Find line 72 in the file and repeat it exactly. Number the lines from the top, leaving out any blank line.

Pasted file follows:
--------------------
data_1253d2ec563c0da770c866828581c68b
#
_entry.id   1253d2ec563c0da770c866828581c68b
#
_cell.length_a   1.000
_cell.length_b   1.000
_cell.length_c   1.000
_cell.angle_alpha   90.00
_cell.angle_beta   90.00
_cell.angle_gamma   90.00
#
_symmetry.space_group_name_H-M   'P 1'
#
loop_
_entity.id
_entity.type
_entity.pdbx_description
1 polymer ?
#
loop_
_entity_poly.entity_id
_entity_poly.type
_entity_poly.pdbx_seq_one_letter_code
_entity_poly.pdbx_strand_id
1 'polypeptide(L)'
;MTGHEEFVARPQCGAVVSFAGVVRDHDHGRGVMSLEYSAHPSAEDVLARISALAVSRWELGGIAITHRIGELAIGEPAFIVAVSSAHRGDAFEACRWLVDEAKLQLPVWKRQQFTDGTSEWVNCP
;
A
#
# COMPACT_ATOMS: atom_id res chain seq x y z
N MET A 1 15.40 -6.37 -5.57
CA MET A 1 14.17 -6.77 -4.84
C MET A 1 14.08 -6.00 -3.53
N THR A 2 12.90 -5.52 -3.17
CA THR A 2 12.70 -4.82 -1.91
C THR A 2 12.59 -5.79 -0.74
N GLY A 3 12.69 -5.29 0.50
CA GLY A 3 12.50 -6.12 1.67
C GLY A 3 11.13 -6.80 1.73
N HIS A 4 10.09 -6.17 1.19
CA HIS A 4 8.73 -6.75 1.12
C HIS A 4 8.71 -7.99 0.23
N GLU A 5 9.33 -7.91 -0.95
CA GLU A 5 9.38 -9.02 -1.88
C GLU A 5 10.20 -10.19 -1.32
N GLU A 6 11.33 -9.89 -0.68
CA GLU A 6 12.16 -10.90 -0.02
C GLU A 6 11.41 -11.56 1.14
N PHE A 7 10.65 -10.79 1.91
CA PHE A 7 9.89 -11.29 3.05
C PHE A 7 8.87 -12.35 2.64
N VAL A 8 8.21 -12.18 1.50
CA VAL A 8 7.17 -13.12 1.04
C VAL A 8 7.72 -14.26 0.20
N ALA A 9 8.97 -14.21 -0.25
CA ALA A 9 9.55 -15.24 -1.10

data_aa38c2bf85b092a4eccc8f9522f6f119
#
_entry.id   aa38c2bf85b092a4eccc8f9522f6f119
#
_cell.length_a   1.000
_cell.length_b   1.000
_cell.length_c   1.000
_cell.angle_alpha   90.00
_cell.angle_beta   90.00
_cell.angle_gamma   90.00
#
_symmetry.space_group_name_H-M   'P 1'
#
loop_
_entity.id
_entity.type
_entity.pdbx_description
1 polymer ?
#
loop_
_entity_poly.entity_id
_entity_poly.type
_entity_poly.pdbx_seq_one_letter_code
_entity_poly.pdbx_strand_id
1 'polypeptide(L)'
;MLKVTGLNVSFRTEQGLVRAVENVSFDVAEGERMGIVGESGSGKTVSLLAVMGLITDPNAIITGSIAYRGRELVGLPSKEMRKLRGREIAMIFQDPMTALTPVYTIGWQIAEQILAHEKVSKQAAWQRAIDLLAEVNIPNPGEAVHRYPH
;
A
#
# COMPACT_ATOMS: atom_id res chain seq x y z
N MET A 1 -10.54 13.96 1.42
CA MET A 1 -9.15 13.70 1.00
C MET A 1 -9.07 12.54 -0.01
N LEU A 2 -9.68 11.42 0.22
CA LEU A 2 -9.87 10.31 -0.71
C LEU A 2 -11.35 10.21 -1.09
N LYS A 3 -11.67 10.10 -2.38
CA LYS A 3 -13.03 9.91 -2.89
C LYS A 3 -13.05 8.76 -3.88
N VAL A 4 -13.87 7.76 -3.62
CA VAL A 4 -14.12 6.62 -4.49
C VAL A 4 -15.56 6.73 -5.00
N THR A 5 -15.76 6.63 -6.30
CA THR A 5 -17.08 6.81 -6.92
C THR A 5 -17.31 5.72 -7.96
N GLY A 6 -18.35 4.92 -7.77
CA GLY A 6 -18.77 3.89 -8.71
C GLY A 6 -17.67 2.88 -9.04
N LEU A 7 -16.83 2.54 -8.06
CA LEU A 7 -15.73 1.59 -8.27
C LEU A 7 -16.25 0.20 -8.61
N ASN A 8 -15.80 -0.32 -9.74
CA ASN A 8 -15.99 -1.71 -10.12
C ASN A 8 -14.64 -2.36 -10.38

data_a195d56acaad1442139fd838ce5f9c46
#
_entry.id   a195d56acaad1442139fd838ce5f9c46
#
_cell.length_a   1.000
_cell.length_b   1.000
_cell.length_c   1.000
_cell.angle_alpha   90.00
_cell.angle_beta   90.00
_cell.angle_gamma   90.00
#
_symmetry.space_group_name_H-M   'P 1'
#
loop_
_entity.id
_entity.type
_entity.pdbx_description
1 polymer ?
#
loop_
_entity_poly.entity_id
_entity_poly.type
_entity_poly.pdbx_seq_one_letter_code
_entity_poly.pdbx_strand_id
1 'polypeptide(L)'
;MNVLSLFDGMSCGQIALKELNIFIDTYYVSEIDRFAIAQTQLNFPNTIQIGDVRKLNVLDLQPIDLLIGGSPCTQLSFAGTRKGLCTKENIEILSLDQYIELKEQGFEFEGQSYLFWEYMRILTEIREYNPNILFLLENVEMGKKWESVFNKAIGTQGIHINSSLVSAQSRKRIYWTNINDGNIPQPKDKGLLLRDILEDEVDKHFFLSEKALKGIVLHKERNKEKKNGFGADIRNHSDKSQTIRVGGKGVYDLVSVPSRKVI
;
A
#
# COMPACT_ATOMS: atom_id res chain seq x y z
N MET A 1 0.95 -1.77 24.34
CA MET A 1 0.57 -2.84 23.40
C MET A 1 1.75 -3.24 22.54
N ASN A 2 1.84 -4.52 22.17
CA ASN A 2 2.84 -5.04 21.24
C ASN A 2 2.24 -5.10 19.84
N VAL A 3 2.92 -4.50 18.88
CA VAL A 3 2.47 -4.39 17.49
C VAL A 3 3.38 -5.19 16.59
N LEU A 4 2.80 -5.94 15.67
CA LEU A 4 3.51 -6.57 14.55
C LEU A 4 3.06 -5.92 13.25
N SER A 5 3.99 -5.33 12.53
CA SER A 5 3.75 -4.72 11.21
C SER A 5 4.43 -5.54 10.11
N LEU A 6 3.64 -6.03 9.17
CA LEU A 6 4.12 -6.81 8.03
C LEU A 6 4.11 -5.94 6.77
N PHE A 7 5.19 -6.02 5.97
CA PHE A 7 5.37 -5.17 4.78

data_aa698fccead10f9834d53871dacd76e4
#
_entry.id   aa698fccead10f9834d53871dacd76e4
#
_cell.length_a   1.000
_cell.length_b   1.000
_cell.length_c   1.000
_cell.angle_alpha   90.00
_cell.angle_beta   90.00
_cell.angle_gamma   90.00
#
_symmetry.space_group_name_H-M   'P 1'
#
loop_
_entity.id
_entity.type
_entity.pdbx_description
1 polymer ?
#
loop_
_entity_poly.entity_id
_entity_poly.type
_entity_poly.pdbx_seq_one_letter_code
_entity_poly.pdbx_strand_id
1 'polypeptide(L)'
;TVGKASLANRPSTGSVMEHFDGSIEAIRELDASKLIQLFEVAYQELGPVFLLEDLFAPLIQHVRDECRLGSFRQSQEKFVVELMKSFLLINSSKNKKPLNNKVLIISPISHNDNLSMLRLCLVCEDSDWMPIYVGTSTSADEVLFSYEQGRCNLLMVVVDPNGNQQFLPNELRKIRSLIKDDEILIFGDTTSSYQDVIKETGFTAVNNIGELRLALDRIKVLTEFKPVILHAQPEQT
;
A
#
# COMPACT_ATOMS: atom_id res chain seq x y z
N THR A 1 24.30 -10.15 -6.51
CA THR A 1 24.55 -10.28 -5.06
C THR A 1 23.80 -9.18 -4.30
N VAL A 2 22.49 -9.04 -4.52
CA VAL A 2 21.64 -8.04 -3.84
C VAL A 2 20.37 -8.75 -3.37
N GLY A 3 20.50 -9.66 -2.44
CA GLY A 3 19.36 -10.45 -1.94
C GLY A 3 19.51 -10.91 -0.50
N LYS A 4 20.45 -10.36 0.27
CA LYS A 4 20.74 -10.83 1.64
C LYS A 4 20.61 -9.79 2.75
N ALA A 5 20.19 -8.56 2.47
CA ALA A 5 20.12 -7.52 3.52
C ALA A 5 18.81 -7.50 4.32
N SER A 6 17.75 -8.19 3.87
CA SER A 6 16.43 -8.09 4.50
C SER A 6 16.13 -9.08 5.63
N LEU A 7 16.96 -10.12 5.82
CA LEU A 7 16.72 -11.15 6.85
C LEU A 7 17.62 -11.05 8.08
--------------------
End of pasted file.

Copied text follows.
_entity.type